A wheely good evening to you all as I bring you this from the car on my way back from the Tour of Britain. This country gets knocked for so much but sure knows how to put on a bike race. This was stage 4 of this years Tour and a cracking stage it was.
We started out at 6:00am from home for the trip North to Mansfield and to soak up the action before the stage started. In a sunny Mansfield town centre it was buzzing with fans clambering for that allusive autograph, pose for a selfie and get the best spot for the roll out.
As the riders rolled out we made a dash for the car and took a stop at the feed zone to see the riders pass and deposit musettes and bottles aplenty for all us fans to grateful pick up and return home with. At this count 6 musettes and 5 bottles and still the finish to go.
After a quick stop to see the peloton pass through Retwoth we hit Newark for the finish. They had it set up to a tee and we found a great place to see the finish on the big screen amongst the 100’s of fans in the fan village. As expected it came down to a sprint finish and Fernando Gaviria duly delivered for the Quick Step team (see pic of me and him above prior to race starting). All this left was the sweep of the coaches for more selfies, bottles and more. It was a pleasure to meet G and get the selfie and his signature on my yellow jersey. All in all a fab day and now looking forward to seeing the last two stages at the weekend. Until then happy riding one and all.
A wheely good evening to you all on this chilly Sunday evening, well it is to me after 7 days of continuous 30 degrees plus!! This was my fifth trip out and the rides on this surpassed all before. After the early part of the week I have written about there were still more col’s to enjoy/enjure/persevere!!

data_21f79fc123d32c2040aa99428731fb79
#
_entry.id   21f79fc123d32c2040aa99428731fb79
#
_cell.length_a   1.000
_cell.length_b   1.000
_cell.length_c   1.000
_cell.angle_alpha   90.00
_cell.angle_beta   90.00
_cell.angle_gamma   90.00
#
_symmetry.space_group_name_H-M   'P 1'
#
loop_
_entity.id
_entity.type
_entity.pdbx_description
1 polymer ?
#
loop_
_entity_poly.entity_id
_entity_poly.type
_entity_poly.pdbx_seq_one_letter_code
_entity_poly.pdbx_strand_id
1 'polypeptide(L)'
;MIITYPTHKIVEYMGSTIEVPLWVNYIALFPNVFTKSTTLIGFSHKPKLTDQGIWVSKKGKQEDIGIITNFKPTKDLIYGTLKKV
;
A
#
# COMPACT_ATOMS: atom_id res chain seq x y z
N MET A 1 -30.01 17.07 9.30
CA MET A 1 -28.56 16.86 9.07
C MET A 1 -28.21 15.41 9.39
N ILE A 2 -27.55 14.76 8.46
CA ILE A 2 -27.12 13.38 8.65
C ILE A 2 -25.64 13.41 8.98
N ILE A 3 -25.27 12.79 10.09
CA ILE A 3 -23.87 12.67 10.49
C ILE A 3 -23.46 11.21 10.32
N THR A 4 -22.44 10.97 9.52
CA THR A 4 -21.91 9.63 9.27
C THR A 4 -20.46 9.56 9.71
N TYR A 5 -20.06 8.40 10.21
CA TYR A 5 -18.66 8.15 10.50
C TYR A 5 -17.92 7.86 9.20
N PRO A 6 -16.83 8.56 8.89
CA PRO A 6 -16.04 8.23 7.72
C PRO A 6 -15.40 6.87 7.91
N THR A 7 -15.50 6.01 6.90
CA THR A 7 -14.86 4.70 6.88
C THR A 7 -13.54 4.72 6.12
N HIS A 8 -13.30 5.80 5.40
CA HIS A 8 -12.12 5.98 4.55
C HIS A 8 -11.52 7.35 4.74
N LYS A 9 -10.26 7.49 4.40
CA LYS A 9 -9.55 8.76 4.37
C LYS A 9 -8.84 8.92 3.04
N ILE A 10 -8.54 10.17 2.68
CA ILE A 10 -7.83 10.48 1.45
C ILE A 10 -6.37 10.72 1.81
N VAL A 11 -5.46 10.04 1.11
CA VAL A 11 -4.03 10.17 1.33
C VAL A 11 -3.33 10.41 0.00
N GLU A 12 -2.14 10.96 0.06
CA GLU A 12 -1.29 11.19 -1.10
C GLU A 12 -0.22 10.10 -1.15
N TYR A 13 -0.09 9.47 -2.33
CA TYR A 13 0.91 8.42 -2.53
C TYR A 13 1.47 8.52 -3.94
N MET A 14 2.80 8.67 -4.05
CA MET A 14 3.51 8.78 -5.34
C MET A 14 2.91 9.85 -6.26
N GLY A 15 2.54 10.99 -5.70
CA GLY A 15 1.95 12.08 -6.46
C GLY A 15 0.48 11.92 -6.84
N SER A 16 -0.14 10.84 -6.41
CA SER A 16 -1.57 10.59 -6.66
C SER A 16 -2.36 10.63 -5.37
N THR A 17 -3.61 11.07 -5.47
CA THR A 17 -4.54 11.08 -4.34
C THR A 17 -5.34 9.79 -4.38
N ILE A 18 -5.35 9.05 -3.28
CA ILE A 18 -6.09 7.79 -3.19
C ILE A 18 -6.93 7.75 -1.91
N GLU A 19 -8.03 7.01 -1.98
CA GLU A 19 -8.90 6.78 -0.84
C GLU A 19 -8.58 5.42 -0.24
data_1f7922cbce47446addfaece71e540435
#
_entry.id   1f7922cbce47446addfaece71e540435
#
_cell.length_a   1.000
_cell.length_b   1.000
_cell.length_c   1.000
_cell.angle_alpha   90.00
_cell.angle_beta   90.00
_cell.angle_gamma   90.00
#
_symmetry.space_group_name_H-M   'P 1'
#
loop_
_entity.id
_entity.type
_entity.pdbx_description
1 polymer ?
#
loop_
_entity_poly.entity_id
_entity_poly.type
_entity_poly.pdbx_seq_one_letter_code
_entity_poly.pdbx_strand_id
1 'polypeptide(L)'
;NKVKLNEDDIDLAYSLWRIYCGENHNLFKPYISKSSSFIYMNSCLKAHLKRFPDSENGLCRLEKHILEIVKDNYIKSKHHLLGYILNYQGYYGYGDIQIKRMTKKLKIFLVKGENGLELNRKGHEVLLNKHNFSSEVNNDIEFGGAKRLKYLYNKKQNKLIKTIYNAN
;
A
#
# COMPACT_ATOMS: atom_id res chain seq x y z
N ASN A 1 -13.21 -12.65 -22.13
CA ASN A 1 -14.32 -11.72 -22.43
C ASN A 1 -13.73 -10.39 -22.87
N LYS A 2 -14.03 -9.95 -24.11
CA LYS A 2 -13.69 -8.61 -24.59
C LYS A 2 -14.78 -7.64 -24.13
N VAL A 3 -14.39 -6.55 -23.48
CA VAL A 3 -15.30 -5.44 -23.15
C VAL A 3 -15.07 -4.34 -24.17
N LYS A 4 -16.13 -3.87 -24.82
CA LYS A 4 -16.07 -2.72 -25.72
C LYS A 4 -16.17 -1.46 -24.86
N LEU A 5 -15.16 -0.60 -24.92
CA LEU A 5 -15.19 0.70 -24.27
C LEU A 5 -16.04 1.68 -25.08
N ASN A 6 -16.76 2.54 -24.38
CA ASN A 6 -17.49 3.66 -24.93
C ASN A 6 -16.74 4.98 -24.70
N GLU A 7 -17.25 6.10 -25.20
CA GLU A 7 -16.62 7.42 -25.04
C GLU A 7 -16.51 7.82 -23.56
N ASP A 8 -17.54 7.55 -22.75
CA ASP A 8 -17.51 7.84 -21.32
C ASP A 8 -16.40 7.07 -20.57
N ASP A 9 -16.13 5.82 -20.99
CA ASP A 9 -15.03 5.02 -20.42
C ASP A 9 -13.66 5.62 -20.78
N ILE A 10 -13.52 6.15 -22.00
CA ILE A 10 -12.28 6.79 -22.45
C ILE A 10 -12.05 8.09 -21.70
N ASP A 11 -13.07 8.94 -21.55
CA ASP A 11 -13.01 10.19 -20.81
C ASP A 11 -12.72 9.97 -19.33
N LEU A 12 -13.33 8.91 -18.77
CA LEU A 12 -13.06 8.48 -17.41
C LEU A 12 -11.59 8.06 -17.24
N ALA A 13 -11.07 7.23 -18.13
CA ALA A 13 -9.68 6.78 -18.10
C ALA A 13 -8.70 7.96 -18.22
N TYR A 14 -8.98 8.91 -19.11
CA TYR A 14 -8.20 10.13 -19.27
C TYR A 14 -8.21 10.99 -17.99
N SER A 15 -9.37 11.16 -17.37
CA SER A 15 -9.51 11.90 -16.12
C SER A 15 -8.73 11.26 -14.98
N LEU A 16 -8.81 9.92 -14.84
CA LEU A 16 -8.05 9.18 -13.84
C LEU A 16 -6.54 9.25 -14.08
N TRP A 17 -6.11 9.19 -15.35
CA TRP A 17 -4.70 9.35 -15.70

Wednesday was a rest day but a short spin of the legs is what we told Jason, like a club run to flush the legs through. Haha this turned into a 1000 metre climb of the Col D’Ornon. The road wound its way up through the valley as the morning sun sprinkled the tarmac with golden rays. Once at the top it was the fast sharp descent back to the chalet before heading off to Grenoble sight seeing.
So that took us to Thursday and what a day. In any Grand Tour they have the Queen stage, regarded the most brutal day of the race. Well this day was our Queen stage day as we took on the Croix de Fer, Col du Telegraph and Col du Galibier. Over 15,000 feet of elevation, nearly 10 hours in the saddle and some brutal leg burning riding, Yes this was a cycling holiday!!! But boy so glad we took it on and even though fell short of getting back to camp before dark (massive thanks to Andy Caton Curdlér for picking us up in the van) had an epic day in the saddle. This was almost the same route as stage 17 of this years tour and to follow the greats a couple of weeks later just amazing.
So Friday was our last day riding and we left a true gem for this day………the Col D’Izoard. This mountain held its first summit finish of Le Tour back in July and what a climb. For me this was the gem of the week with gorgeous scenery, sweeping bends, sharp hairpins, magnificent views and of course the Coppi monument near the top. A truly great day in the saddle and in my five years of riding probably one of if not the best day cycling ever. To add to this day while we were on this climb Dennis who came out with us rode the Alpe D’Huez climb, all 21 switchbacks at 84 years old, what an absolute legend, totally brillaint. If that doesn’t give you inspiration to get on your bike nothing will!!
So that was this years trip to the Alps with Paul Ashman Cycling and Recycles RCC and we all had a blast. So much so we have already booked the chalet for next year and not just one but two chalets as 11 of us going across.
As for this week I am off to Bournemouth for some chill time with my girls, kim and my parents. Will the bike go with me……well you never know haha. Until next time bye for now and happy riding all of you 😊🚴🏻
A wheely good evening to you all from the sunny Alps. Paul Ashman Cycling and the Recycles Road Cycling Club are enjoying a week out here cycling the iconic mountains of the Alps. It has been an awesome two days already with many more beautiful rides still to do.